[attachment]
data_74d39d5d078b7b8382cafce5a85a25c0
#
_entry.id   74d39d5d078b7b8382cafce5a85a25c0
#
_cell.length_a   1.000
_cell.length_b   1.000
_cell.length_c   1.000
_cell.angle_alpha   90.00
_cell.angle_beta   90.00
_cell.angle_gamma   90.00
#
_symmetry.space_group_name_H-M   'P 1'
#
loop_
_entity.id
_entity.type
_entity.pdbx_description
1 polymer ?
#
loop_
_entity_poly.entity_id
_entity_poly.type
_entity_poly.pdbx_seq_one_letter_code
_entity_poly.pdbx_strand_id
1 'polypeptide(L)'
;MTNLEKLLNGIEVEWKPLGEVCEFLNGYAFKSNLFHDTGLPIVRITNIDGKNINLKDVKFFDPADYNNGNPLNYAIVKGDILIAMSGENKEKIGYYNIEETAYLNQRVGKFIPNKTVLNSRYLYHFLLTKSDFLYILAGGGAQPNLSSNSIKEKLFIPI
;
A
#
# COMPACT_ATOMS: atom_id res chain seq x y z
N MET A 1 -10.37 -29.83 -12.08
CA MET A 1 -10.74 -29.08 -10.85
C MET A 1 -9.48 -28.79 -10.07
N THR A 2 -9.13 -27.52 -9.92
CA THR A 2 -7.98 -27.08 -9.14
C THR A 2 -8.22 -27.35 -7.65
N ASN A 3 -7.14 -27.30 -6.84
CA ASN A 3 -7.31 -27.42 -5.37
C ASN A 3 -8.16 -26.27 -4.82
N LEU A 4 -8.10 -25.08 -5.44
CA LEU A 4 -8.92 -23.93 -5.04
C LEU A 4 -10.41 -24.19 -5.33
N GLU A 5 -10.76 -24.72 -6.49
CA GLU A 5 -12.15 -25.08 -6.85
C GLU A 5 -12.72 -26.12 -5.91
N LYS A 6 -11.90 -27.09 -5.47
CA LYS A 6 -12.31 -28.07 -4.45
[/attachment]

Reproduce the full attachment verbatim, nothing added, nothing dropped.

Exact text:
data_74d39d5d078b7b8382cafce5a85a25c0
#
_entry.id   74d39d5d078b7b8382cafce5a85a25c0
#
_cell.length_a   1.000
_cell.length_b   1.000
_cell.length_c   1.000
_cell.angle_alpha   90.00
_cell.angle_beta   90.00
_cell.angle_gamma   90.00
#
_symmetry.space_group_name_H-M   'P 1'
#
loop_
_entity.id
_entity.type
_entity.pdbx_description
1 polymer ?
#
loop_
_entity_poly.entity_id
_entity_poly.type
_entity_poly.pdbx_seq_one_letter_code
_entity_poly.pdbx_strand_id
1 'polypeptide(L)'
;MTNLEKLLNGIEVEWKPLGEVCEFLNGYAFKSNLFHDTGLPIVRITNIDGKNINLKDVKFFDPADYNNGNPLNYAIVKGDILIAMSGENKEKIGYYNIEETAYLNQRVGKFIPNKTVLNSRYLYHFLLTKSDFLYILAGGGAQPNLSSNSIKEKLFIPI
;
A
#
# COMPACT_ATOMS: atom_id res chain seq x y z
N MET A 1 -10.37 -29.83 -12.08
CA MET A 1 -10.74 -29.08 -10.85
C MET A 1 -9.48 -28.79 -10.07
N THR A 2 -9.13 -27.52 -9.92
CA THR A 2 -7.98 -27.08 -9.14
C THR A 2 -8.22 -27.35 -7.65
N ASN A 3 -7.14 -27.30 -6.84
CA ASN A 3 -7.31 -27.42 -5.37
C ASN A 3 -8.16 -26.27 -4.82
N LEU A 4 -8.10 -25.08 -5.44
CA LEU A 4 -8.92 -23.93 -5.04
C LEU A 4 -10.41 -24.19 -5.33
N GLU A 5 -10.76 -24.72 -6.49
CA GLU A 5 -12.15 -25.08 -6.85
C GLU A 5 -12.72 -26.12 -5.91
N LYS A 6 -11.90 -27.09 -5.47
CA LYS A 6 -12.31 -28.07 -4.45